According to Confucius, a lack of courage is “Perceiving what is right, but doing it not.” A more positive way to view it is “Courage is doing what is right”, meaning to be caught in all kinds of hazard and dangers.However, these qualities will be useless if there is no clause (“Giri”). People often view death to a meaningless clause as a “dog’s death”.  One of the famous quotes about courage is from the prince of mito “It is true courage to live when it is right to live, and to die only when it is right to die.In the old days Japanese tend to train their children in courage using a “drilling the nerves” approach. Examples of such methods are

1. Depriving them of food or exposure to cold
2. Sending them to strangers with messages to deliver
3. Witnessing public execution etc.

One could easily recall how the Spartan children are trained in the movie 300 upon hearing this.

Another aspect of courage is drawn towards composure, which is a calm presence of mind.  Such tranquility is courage in repose. A warriors mind should be ever serene, even in the heat of the battle. Nothing will actually surprise him, and he is able to keep his mind in the midst of danger.Here are some of the examples quoted in the book

a. Ota Dokan, the builder of the castle of Tokyo, manage to complete a couplet with his assassin before he died.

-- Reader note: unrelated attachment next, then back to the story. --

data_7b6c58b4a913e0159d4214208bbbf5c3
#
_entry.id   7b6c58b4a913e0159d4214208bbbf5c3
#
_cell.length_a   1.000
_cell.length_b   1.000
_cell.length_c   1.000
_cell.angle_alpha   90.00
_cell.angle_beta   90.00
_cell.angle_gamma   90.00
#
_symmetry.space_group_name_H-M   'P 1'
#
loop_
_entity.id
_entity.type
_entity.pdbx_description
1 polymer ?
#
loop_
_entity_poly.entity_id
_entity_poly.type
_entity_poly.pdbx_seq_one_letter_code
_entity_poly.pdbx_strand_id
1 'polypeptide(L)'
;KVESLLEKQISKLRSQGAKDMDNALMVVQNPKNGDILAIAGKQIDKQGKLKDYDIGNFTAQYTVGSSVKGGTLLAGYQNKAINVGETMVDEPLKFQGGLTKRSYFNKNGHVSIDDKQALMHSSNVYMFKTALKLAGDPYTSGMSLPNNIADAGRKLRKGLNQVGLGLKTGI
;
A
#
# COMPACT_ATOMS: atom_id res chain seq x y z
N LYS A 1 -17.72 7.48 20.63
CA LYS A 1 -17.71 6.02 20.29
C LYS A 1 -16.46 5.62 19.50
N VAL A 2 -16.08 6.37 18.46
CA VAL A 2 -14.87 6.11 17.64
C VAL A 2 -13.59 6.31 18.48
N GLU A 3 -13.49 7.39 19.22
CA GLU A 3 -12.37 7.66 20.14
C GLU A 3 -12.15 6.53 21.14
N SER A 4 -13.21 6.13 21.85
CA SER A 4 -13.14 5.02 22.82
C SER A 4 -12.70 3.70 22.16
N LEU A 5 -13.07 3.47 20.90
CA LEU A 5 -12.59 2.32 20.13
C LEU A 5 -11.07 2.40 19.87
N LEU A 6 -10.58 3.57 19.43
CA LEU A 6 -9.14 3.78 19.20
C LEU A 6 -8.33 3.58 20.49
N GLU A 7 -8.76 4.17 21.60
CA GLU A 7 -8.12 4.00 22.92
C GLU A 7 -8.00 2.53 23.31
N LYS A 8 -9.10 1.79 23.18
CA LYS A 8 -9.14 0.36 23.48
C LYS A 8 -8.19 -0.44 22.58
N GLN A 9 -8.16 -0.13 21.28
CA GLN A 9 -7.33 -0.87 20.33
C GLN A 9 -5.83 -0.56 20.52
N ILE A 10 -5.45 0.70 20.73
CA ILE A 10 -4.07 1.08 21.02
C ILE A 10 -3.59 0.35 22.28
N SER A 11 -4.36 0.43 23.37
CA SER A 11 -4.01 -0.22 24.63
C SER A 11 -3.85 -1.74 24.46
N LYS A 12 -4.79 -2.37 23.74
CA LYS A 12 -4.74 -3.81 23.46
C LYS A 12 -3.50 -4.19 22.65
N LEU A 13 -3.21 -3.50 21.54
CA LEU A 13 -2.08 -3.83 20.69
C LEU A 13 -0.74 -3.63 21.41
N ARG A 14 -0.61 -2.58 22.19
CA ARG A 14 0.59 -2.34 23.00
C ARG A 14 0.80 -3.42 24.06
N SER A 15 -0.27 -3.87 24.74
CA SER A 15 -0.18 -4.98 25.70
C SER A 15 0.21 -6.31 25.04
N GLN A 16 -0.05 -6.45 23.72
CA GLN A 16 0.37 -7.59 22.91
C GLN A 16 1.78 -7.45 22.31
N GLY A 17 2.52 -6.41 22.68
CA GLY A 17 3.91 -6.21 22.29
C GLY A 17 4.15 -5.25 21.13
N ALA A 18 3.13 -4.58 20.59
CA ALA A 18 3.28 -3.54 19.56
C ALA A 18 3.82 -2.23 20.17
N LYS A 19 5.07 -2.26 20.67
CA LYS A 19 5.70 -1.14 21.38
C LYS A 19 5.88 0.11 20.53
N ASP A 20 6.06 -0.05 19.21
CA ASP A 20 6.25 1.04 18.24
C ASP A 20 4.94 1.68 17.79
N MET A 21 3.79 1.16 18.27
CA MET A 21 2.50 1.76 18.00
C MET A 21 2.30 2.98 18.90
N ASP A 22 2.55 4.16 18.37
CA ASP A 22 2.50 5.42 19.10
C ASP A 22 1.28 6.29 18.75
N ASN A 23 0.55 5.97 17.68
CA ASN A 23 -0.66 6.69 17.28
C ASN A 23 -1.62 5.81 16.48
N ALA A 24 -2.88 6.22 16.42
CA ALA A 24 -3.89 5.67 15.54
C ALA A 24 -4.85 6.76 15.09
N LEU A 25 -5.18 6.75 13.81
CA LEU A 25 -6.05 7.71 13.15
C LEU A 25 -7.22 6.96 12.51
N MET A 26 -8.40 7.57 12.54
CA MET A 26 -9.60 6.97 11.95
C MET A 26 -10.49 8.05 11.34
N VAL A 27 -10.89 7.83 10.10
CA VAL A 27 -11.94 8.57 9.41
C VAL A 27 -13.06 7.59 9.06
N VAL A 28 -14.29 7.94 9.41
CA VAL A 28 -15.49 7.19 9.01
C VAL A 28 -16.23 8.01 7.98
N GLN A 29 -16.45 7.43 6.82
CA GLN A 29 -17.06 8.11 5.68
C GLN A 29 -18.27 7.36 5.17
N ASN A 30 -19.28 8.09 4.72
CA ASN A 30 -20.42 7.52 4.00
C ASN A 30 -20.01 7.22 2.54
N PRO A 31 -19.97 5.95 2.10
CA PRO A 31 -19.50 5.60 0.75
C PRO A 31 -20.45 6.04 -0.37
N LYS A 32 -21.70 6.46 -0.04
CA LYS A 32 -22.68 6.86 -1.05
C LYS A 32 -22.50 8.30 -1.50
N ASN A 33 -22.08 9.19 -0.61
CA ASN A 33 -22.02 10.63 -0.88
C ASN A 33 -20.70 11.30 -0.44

b. Kenshin, who fought Shingen (These are from the Sengoku or “warring states” period 1521-1573) for 14 years, did a very surprising act to his enemy. When the Hojo prince tried to weaken Shingen (whose provinces are on the mountainous region where salt is scarce) by cutting him from his supply of salt. Kenshin, upon hearing his enemy’s dilemma, and being able to get a supply of salt from his own provinces, wrote a letter to Shingen stating that in his opinion, the prince of Hojo had committed a very mean act. Although they are at war with each other, Kenshin ordered his subjects to furnish Shingen with plenty of salt, saying “I do not fight with salt, but with a sword” 

When such valor reaches its height, it becomes akin to Benevolence, which I would cover in the next entry